When we ask a chatbot for advice about a personal problem, should it simply provide informational support and refrain from offering emotional support? Or, should it show sympathy and empathize with our situation? Although expression of caring and understanding is valued in supportive human communications, do we want the same from a chatbot, or do we simply reject it due to its artificiality and uncanniness? To answer this question, we conducted two experiments with a chatbot providing online medical information advice about a sensitive personal issue. In Study 1, participants (N = 158) simply read a dialogue between a chatbot and a human user. In Study 2, participants (N = 88) interacted with a real chatbot. We tested the effect of three types of empathic expression - sympathy, cognitive empathy, and affective empathy - on individuals' perceptions of the service and the chatbot. Data reveal that expression of sympathy and empathy is favored over unemotional provision of advice, in support of the Computers are Social Actors (CASA) paradigm. This is particularly true for users who are initially skeptical about machines possessing social cognitive capabilities. Theoretical, methodological, and practical implications are discussed.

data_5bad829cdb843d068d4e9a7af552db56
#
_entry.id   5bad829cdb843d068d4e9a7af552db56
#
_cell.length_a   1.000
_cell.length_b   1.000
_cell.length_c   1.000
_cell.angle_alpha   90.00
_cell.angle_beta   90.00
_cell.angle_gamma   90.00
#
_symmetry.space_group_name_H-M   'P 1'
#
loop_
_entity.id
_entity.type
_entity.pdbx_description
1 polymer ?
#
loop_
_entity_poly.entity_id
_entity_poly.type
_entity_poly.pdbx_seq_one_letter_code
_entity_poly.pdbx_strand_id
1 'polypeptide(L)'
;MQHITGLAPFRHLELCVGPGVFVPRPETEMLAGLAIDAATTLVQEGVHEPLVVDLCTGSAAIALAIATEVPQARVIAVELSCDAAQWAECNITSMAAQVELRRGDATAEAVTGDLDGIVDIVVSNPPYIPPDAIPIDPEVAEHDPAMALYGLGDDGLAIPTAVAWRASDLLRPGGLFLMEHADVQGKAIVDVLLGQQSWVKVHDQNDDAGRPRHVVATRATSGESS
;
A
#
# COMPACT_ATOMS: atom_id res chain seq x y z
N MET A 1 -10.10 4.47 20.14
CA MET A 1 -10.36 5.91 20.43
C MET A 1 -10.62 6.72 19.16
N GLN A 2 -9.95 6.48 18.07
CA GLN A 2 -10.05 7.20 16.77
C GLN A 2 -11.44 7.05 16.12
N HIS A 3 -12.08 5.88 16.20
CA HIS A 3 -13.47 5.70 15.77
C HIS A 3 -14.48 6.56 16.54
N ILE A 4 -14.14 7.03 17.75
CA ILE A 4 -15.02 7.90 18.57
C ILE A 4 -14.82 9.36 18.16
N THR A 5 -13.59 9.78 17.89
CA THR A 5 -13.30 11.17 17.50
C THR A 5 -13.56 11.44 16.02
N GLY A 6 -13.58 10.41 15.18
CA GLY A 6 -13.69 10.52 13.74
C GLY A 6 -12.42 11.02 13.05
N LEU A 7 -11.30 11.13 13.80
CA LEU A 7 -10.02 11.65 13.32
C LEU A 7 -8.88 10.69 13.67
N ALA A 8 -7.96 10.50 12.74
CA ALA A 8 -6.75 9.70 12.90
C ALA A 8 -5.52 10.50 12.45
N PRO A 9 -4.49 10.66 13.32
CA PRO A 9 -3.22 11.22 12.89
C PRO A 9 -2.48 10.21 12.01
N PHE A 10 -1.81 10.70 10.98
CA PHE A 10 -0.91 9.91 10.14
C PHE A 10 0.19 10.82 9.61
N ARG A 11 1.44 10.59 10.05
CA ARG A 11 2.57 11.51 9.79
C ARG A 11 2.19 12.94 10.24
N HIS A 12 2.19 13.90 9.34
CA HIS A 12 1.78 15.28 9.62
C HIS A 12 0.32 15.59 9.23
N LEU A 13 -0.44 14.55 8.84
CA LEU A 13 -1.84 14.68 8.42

All Science Journal Classification (ASJC) codes
- Social Psychology
- Applied Psychology
- Human-Computer Interaction
- Computer Science Applications